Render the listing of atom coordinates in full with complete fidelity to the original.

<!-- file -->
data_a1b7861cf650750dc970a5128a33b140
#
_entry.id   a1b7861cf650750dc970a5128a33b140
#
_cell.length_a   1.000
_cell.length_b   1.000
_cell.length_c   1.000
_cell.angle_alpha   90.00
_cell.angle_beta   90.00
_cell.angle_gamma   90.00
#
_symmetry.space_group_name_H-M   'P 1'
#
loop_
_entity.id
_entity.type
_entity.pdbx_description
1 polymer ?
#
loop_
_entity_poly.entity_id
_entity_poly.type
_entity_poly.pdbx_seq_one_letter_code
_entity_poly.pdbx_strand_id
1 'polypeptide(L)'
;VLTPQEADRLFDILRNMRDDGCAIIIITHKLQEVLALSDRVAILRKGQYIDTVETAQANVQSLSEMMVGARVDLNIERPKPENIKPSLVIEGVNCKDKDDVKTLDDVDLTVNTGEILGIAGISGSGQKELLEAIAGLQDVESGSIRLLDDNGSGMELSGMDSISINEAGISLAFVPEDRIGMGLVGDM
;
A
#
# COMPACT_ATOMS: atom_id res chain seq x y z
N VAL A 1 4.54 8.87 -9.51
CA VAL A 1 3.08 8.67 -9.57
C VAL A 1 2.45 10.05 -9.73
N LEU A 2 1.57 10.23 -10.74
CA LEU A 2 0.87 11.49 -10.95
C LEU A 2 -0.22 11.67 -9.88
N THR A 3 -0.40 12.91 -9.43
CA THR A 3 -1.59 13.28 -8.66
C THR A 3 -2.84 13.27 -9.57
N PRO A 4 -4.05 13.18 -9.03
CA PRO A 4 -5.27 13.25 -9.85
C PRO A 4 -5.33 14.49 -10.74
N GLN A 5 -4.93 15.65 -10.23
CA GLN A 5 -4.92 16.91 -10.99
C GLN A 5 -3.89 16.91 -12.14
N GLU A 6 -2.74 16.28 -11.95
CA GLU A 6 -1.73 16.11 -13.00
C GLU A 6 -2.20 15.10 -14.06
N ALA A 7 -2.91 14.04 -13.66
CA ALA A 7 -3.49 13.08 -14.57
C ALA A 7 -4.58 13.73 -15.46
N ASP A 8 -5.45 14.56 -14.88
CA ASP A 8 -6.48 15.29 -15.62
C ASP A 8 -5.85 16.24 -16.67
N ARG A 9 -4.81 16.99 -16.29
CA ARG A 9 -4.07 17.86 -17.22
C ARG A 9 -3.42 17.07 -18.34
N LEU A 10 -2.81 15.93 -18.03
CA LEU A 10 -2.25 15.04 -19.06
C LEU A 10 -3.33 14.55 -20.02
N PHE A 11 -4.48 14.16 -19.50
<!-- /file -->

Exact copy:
data_a1b7861cf650750dc970a5128a33b140
#
_entry.id   a1b7861cf650750dc970a5128a33b140
#
_cell.length_a   1.000
_cell.length_b   1.000
_cell.length_c   1.000
_cell.angle_alpha   90.00
_cell.angle_beta   90.00
_cell.angle_gamma   90.00
#
_symmetry.space_group_name_H-M   'P 1'
#
loop_
_entity.id
_entity.type
_entity.pdbx_description
1 polymer ?
#
loop_
_entity_poly.entity_id
_entity_poly.type
_entity_poly.pdbx_seq_one_letter_code
_entity_poly.pdbx_strand_id
1 'polypeptide(L)'
;VLTPQEADRLFDILRNMRDDGCAIIIITHKLQEVLALSDRVAILRKGQYIDTVETAQANVQSLSEMMVGARVDLNIERPKPENIKPSLVIEGVNCKDKDDVKTLDDVDLTVNTGEILGIAGISGSGQKELLEAIAGLQDVESGSIRLLDDNGSGMELSGMDSISINEAGISLAFVPEDRIGMGLVGDM
;
A
#
# COMPACT_ATOMS: atom_id res chain seq x y z
N VAL A 1 4.54 8.87 -9.51
CA VAL A 1 3.08 8.67 -9.57
C VAL A 1 2.45 10.05 -9.73
N LEU A 2 1.57 10.23 -10.74
CA LEU A 2 0.87 11.49 -10.95
C LEU A 2 -0.22 11.67 -9.88
N THR A 3 -0.40 12.91 -9.43
CA THR A 3 -1.59 13.28 -8.66
C THR A 3 -2.84 13.27 -9.57
N PRO A 4 -4.05 13.18 -9.03
CA PRO A 4 -5.27 13.25 -9.85
C PRO A 4 -5.33 14.49 -10.74
N GLN A 5 -4.93 15.65 -10.23
CA GLN A 5 -4.92 16.91 -10.99
C GLN A 5 -3.89 16.91 -12.14
N GLU A 6 -2.74 16.28 -11.95
CA GLU A 6 -1.73 16.11 -13.00
C GLU A 6 -2.20 15.10 -14.06
N ALA A 7 -2.91 14.04 -13.66
CA ALA A 7 -3.49 13.08 -14.57
C ALA A 7 -4.58 13.73 -15.46
N ASP A 8 -5.45 14.56 -14.88
CA ASP A 8 -6.48 15.29 -15.62
C ASP A 8 -5.85 16.24 -16.67
N ARG A 9 -4.81 16.99 -16.29
CA ARG A 9 -4.07 17.86 -17.22
C ARG A 9 -3.42 17.07 -18.34
N LEU A 10 -2.81 15.93 -18.03
CA LEU A 10 -2.25 15.04 -19.06
C LEU A 10 -3.33 14.55 -20.02
N PHE A 11 -4.48 14.16 -19.50